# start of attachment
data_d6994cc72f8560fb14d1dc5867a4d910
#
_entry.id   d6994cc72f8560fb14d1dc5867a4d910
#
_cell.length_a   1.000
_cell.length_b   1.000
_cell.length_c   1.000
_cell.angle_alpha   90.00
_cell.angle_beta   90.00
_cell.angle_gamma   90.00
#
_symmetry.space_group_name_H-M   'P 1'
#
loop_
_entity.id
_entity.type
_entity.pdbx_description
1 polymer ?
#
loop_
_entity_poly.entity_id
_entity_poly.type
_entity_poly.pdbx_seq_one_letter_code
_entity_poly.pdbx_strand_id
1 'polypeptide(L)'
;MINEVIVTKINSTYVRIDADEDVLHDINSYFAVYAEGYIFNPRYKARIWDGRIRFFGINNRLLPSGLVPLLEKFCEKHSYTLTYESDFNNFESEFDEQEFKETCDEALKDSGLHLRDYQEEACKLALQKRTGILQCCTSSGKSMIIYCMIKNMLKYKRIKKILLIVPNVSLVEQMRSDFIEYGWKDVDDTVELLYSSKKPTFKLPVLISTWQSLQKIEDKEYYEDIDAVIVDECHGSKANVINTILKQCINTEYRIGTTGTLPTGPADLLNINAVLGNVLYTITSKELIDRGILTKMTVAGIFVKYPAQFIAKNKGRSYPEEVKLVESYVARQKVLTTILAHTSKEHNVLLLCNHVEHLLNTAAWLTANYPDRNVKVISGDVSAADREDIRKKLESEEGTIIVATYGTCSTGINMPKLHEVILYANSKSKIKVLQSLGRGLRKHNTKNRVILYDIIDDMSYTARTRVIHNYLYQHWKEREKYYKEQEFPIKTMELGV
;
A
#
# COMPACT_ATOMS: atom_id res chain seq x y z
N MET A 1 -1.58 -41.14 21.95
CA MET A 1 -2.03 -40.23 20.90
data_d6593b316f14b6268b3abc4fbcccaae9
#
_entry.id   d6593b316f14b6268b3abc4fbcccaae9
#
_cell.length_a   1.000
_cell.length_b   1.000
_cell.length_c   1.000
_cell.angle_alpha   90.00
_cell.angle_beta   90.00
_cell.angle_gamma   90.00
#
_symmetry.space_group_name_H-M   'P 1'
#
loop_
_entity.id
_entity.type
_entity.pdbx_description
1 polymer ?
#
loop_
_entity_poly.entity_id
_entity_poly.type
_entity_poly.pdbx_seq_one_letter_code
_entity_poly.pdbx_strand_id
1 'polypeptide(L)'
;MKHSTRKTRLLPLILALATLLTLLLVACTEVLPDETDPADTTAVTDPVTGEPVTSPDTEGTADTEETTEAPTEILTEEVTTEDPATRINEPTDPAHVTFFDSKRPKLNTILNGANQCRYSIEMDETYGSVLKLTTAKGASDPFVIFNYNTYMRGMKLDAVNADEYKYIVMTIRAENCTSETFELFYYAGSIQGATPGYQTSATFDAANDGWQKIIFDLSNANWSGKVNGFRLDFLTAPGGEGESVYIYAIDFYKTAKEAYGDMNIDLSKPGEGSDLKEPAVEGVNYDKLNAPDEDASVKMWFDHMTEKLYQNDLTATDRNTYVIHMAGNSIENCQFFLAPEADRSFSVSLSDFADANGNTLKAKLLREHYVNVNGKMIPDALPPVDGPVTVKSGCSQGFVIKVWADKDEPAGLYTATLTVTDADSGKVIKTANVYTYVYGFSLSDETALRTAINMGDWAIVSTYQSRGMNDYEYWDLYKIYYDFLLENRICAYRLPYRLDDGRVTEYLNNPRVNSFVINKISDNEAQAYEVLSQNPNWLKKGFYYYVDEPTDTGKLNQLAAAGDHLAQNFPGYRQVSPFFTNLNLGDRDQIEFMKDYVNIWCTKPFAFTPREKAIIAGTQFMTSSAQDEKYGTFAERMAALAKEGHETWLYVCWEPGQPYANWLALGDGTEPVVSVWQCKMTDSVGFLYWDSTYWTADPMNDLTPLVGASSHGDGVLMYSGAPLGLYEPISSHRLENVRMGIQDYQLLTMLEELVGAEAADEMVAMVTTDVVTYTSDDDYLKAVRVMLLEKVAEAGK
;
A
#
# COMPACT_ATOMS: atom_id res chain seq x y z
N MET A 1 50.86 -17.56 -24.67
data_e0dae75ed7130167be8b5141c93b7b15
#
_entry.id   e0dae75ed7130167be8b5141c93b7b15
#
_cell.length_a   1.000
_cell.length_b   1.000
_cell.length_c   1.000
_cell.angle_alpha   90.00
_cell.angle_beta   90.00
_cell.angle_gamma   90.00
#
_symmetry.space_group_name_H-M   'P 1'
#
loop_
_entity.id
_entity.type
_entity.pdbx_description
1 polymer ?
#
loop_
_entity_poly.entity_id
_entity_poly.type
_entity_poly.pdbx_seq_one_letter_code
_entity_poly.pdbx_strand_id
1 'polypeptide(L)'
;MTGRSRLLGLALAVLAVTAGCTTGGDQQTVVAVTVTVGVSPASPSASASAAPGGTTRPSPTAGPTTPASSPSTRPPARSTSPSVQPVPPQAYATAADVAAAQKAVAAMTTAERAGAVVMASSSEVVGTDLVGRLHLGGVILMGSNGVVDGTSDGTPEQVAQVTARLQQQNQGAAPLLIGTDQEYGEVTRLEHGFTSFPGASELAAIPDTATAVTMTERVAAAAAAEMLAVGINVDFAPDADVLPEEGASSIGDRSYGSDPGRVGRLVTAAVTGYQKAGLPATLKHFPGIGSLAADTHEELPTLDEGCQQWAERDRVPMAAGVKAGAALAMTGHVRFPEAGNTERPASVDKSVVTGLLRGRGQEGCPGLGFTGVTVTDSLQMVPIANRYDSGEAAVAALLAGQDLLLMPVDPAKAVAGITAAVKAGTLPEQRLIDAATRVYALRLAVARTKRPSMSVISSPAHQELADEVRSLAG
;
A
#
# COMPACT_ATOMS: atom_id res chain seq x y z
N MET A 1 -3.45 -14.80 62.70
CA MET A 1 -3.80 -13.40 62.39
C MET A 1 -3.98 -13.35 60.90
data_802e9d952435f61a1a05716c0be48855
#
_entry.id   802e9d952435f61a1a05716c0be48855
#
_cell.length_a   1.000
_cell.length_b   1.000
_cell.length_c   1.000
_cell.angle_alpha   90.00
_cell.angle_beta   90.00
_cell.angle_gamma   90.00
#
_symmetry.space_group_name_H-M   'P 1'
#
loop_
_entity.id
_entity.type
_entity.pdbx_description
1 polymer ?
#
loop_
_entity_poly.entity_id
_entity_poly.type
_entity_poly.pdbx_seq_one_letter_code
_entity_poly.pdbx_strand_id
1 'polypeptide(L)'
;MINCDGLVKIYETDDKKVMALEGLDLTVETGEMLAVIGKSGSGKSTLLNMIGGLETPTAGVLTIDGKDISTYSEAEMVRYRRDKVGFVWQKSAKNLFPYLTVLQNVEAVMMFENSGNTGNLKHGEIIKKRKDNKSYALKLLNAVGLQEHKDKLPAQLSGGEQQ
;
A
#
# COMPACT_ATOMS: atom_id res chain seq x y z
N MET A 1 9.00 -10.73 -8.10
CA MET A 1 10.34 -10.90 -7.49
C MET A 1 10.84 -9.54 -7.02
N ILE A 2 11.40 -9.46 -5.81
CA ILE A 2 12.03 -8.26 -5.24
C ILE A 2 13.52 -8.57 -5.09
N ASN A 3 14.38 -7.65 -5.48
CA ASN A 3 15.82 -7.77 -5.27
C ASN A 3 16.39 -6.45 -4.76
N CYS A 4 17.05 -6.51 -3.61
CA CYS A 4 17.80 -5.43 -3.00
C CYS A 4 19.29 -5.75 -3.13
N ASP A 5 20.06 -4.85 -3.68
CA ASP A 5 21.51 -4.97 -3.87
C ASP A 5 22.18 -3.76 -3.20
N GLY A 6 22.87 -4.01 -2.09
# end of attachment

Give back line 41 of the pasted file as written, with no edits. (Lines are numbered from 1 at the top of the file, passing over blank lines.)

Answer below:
_cell.angle_beta   90.00